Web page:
Warsaw 1 August filled everyone with pride and returned hope. I was among crowds of people going on foot through Warsaw to the Military Graveyard to graves of heroes.
Families with children, lots of young people, some of them in insurgent clothes, looked like those ones of August ’44. Buses going to the graveyard, very crowded, were going slowly in the traffic jam, some people got off and were running in order to be on time at the ‘W’ hour to insurgents. It was a touching view of people running with flags, flowers and grave candles, along the whole Powiązkowska street, in order to be at 5 p.m. there. Here one can see different Warsaw which seemed not to exist in everyday life. Finally the ‘W’ hour – Warsaw dies in stillness, sirens are howling, horns of all vehicles, cars, trains are heard as if the whole city was calling: We remember ! We thank! We are proud! Not long time ago did some people stop as it was the date and time completely unfamiliar, but teaching and giving example mean a lot. Somebody said that ‘on the Warsaw graveyard on 1 August Poland becomes independent, and here we do not need any ‘patriots fulfilling their duties’ ‘. When the president and the prime minister accompanied by other people appeared, one could hear the voices: ‘Disgrace, traitors, off to Berlin and to Moscow…’(!). It is not funny for any of the parties and we, ordinary Poles who would like to live in a normal country governed by ‘good, wise people’, as a poet wrote, are worried by it.
When one walks among grave lights, boards with written surnames of insurgents, who died at their young age, hearts beat stronger and emotions come very easily. It is clear that we owe a lot to those who died and we must not waste it. ‘If Poland becomes independent, it will become so only from our blood’ - wrote young poets during the war occupation.
In order to understand better the essence of the uprising and those generations, one should read other issues of the magazine published during the war occupation: ‘Art and the nation’, as it was written and created by those who chose the fight and were killed. All creators, poets concentrated on this magazine: Kopczyński, Mencel, Trzebiński, Gajcy, Stroiński, Bojarski – did not survive the uprising. Now, when so many alleged experts of the issue express their opinion about the uprising, it is worth quoting the text of Józef Mackiewicz ‘Warsaw Uprising from another side’ from 1947, that is, written just after the uprising and published in the ‘News’: ‘On 30 July German caravans started withdrawing from Jerozolimskie Aleje and later war tanks started moving beyond the Vistula. In the streets there were still announcements of the Underground Delegation. (…) In such conditions the uprising (…) could hope for a complete success and minimal losses, only in fights with withdrawing rear guards. Formally, before the dawn, Warsaw would be freed by the Polish army, and the new invader would be welcomed by the sovereign flag stuck in the sovereign, free capital city. The Bolshevik wanted to avoid it at any cost. (…) It is known that Warsaw was a personal issue of Hitler. (…) Similarly as in the year 1939, the anti-Polish Soviet-German –pact was renewed, not signed but palpable and the bloodiest. Hitler was right to name the Uprising ‘another Katyń’ (…) but with the difference that it was not caused by the NKVD, but the Germans. It was a mistake from the Germans, it is difficult to blame the directors of the Uprising for not having foreseen it’.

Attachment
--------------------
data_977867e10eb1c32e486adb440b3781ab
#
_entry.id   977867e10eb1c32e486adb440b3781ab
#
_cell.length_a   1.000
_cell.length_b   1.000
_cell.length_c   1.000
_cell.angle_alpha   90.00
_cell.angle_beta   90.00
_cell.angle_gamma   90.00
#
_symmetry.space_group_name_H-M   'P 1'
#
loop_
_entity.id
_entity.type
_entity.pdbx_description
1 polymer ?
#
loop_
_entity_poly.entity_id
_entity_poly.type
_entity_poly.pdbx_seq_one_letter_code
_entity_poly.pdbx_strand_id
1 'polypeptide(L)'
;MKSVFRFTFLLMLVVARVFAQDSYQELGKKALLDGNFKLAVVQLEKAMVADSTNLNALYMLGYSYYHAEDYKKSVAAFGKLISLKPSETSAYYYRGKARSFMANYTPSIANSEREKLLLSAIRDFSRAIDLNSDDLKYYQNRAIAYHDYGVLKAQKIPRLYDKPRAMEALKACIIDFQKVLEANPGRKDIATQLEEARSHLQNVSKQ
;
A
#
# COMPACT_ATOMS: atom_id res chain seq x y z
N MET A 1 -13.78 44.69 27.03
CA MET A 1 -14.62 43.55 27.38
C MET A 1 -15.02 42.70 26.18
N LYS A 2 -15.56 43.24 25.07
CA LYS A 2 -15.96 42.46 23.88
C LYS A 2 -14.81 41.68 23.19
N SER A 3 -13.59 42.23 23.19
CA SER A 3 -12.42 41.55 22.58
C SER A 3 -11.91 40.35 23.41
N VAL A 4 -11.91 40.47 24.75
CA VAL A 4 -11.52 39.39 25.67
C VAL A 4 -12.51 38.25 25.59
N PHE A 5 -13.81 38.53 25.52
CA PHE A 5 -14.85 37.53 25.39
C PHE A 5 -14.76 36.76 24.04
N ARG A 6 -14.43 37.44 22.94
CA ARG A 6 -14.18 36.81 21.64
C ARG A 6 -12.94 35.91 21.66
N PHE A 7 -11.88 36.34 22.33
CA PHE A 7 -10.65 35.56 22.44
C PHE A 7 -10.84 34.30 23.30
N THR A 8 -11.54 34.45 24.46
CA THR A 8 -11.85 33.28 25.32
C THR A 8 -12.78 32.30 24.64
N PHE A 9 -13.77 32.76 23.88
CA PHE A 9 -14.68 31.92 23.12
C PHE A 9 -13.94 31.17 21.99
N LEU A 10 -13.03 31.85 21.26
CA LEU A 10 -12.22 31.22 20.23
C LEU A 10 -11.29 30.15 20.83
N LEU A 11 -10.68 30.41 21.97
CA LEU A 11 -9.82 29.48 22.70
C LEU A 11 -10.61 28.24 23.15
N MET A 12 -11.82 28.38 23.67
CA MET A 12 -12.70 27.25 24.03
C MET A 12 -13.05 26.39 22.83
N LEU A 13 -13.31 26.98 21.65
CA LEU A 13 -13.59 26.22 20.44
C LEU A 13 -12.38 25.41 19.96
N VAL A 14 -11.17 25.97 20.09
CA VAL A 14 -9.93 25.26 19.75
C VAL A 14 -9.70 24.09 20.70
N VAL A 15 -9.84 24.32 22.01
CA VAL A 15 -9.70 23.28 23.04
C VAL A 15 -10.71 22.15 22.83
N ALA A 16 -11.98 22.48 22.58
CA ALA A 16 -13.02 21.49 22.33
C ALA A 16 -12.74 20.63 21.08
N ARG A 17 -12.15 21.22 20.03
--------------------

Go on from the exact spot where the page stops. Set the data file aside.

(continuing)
In order to uncover the truth about the uprising and understand properly the character, personalities of participants, it is worth seeing an excellent exhibition in the Literature Museum on the Old City Market in Warsaw, as well as looking at the beautiful album ‘Insurgents 1944 – 70 – 2014’. It is worth reading memories, looking at faces and reflecting on it, before one starts speaking publicly. All this is not to let those fights and life devoted by excellent Poles be in vain.